Christmas cards are things that most people send these days. However, although many people know that they started in Victorian times, they do not know the full history behind them.

History of Christmas cards

History of Christmas cards

In the middle ages there were prints produced with Christmas religious pictures, done by wood engravers. These were produced in Europe but obviously rather expensive. The first proper Christmas and New Years cards were thought to be printed in London, England in 1843.

The very first Christmas card was designed by John Callcott Horsley. He was asked by a friend, Sir Henry Cole, to design them as he thought it would be a good idea to send greetings at Christmas to friends. Horsely was a narrative painter and produced some designs for his friend who was the first director of the Victoria and Albert Museum. So in 1943 1,000 cards were printed in London by Jobbins of Warwick Court and were then each hand coloured and they were then published.

Each card was priced at one shilling and was lithographed on to card. There was some trellis design on it as well as a picture in the centre of a family party and panels each side representing feeding the hungry and clothing the naked. The family party was a jolly scene of three generations of a family all drinking wine and having a good time. The message on the card read ‘A Merry Christmas and a Happy New Year to you’.

Christmas cards

Christmas cards

This small order of 1,000 cards led to other picture-makers producing their own cards and so the idea started to catch on. However, after a while it lessened in popularity. In 1866 Charles Goodall took up the idea. He was in the business of mass producing picture cards and so he decided to expand and also produce Christmas cards. His first designs were holly, mistletoe and robins and there were four different designs in each set of cards. The following year he used the same artist to produce a different set of cards. This lead to an increase in popularity of the Christmas card.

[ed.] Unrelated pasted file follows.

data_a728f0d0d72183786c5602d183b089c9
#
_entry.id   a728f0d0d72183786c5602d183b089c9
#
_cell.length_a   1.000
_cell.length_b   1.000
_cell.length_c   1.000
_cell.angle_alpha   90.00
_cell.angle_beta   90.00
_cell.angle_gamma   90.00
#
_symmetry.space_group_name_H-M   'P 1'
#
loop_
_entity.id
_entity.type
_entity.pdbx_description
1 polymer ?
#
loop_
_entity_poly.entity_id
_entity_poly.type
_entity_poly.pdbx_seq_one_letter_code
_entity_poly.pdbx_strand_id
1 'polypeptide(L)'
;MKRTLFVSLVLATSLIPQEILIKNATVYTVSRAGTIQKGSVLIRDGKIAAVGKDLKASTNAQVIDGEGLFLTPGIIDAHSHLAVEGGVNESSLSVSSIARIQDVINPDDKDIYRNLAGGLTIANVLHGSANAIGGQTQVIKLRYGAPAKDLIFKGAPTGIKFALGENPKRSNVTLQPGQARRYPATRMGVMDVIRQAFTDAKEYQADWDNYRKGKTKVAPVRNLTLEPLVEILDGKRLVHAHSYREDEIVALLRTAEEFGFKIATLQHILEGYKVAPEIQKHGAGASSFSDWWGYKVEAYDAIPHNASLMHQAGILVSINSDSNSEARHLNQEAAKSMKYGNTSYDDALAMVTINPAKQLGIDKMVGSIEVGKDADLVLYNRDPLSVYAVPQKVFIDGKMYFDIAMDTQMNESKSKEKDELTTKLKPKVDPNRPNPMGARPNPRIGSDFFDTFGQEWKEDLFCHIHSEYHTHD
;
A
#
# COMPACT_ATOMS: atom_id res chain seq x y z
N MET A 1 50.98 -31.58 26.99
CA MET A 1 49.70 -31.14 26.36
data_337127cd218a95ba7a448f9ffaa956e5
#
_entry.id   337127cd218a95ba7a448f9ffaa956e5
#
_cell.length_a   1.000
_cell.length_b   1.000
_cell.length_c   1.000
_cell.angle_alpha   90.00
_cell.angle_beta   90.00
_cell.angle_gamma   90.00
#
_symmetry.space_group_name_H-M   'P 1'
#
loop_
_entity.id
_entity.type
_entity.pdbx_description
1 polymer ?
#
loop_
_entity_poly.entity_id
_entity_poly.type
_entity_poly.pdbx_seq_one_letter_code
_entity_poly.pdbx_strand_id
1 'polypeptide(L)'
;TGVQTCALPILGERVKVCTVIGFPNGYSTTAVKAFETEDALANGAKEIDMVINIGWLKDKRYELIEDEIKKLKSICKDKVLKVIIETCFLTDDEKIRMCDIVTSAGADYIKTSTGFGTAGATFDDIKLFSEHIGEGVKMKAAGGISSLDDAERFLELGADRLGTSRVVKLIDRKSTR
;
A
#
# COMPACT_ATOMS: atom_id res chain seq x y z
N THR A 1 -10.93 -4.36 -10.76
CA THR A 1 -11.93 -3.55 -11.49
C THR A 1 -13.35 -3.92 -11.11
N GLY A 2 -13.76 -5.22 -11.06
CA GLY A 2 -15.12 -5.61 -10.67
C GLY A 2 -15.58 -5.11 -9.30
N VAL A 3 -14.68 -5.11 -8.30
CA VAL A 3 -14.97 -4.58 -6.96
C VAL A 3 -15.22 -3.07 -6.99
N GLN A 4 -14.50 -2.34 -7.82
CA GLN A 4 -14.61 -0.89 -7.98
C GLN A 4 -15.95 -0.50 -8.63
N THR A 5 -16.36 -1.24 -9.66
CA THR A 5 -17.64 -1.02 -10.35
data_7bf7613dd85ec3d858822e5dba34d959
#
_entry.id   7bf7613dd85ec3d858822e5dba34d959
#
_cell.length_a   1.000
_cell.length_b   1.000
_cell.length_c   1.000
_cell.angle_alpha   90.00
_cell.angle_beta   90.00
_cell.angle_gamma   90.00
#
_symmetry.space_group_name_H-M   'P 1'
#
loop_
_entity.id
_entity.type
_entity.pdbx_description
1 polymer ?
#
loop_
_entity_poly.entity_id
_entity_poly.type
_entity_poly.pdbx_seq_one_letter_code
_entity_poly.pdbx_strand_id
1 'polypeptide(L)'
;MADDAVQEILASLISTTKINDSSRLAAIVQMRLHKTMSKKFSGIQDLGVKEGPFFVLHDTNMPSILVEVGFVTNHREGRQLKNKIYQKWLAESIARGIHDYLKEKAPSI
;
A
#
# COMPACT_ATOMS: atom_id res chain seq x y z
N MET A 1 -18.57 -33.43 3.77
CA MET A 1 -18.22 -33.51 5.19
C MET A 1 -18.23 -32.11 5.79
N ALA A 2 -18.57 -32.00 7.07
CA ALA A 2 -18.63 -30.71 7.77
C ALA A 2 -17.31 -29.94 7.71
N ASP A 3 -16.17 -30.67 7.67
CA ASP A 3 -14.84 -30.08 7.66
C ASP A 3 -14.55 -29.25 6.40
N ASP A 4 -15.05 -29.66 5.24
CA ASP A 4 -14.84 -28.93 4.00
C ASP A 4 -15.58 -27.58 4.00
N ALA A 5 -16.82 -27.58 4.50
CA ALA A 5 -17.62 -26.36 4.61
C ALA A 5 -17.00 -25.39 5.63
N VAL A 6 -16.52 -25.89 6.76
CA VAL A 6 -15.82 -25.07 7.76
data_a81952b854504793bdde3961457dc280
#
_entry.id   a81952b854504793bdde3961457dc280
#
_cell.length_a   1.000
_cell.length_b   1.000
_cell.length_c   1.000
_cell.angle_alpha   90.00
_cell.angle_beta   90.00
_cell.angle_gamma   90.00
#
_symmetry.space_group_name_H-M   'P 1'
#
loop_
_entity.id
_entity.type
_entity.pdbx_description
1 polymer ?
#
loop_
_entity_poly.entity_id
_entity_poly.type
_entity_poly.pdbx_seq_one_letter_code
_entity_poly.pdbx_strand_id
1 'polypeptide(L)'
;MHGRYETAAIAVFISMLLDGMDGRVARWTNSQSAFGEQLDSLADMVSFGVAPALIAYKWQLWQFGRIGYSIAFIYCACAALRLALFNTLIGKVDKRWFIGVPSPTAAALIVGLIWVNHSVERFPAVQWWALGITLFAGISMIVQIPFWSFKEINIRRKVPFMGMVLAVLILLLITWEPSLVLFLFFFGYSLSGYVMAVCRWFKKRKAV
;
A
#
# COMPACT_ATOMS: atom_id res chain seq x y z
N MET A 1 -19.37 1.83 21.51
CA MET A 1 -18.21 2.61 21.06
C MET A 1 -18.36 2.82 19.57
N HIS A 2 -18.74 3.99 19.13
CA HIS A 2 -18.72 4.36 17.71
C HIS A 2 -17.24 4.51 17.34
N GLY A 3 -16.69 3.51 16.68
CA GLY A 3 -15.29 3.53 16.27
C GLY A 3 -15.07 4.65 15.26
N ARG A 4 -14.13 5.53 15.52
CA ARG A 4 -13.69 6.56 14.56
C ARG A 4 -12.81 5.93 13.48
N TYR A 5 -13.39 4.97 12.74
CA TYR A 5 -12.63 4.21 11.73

The growth in the popularity meant that there was not only extra work for artists and writers but also lithographers and printers. The growth led to a London company offering a five hundred guinea prize to the artist that could come up with the best Christmas card design. This was in 1880 and famous artists such as Thomas Crane and Kate Greenaway entered the contest. Writers also competed to find the best words to put into the cards and some of the cards produced at this time were simply outstanding in design and wording.

The original Christmas card was reproduced in 1881 and the reissued in 1955. Copies of the 1955 card are still around today.

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